Adjustment of building heat set points to 68F and lengthening late-night setback time will be completed by November 2011. The expected benefits are a reduction natural gas and electricity costs of $42,000 annually.
Re-calibrating the campus-wide heating set point to 68F is an adjustment of 2 degrees in most campus buildings. Most building occupants are unlikely to notice the change. In order to optimize energy cost savings and CO2 reduction, Faculty, staff and students throughout campus are asked to support the winter set-point. Common-sense actions and awareness of energy conservation will enable Western to reach its next climate action goal (36% drop in emissions by 2020), on the way to climate neutrality by 2050.
Quick ways to reduce personal electricity consumption. This graphic PDF can be attached to an email and forwarded throughout a department, as a reminder. Department Conservation Coordinators can order full-color prints to post in prominent locations. Stickers or clings to post as reminders to switch off lights, computers and other power-using devices can also be requested.
Turning computers and monitors off at night will reduce electricity consumption impacts and costs substantially. For more strategies, Read these guidelines for computer electricity reduction.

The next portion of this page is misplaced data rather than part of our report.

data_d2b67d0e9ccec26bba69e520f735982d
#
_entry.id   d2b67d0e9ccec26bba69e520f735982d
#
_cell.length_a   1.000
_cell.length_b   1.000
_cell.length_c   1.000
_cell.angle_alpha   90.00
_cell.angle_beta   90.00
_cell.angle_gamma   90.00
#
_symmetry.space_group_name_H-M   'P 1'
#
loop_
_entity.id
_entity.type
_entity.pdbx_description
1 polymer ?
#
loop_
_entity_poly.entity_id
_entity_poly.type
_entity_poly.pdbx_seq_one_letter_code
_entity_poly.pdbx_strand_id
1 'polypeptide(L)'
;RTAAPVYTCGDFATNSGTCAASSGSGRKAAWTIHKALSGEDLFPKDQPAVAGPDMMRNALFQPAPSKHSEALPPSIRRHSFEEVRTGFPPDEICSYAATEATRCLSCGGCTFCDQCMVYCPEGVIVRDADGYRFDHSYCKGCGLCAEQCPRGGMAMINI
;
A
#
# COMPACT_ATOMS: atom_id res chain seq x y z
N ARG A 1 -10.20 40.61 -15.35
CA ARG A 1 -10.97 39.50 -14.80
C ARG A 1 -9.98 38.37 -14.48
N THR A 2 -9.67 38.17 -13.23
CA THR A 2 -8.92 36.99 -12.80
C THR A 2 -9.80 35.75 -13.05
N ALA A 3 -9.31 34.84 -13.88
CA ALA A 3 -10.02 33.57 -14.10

The cost of electricity may seem small, but multiply that by the number of computers on campus and it's easy to see how turning off our screen savers and setting computers to standby mode can get WWU closer to energy conservation and carbon reduction goals.
One Action That Always Saves Energy
Simply push the power button on your monitor to shut it off whenever you get up from your computer. Turn it back on when you sit down again. Your computer will use about 55% less electricity while the monitor is off, and your files will be right there when you turn it back on. You can put a small note on the corner of your monitor to remind you that just the monitor is off. After a while you'll remember to look for the monitor "on" light, and turn it on first, before you go to the computer button.
Returning the screen to active mode is as quick as hitting the spacebar or shaking the mouse.
If you are not able to change your computer's power settings without administrative access, you can go to standby manually: Start>Shut Down>What do you want the computer to do?>Standby
When you return to work, pushing the power button
To Determine Your Computer's Operating System
If this procedure doesn't work for you, your computer may have a different operating system than the general campus standard. You may need to contact your area IT specialist to request that your computer settings be adjusted for optimal energy savings.
Frequently Asked Questions:
Services & Programs
Carol Berry, Campus Conservation Program Manager
Carol.Berry@wwu.edu | (360)650-7979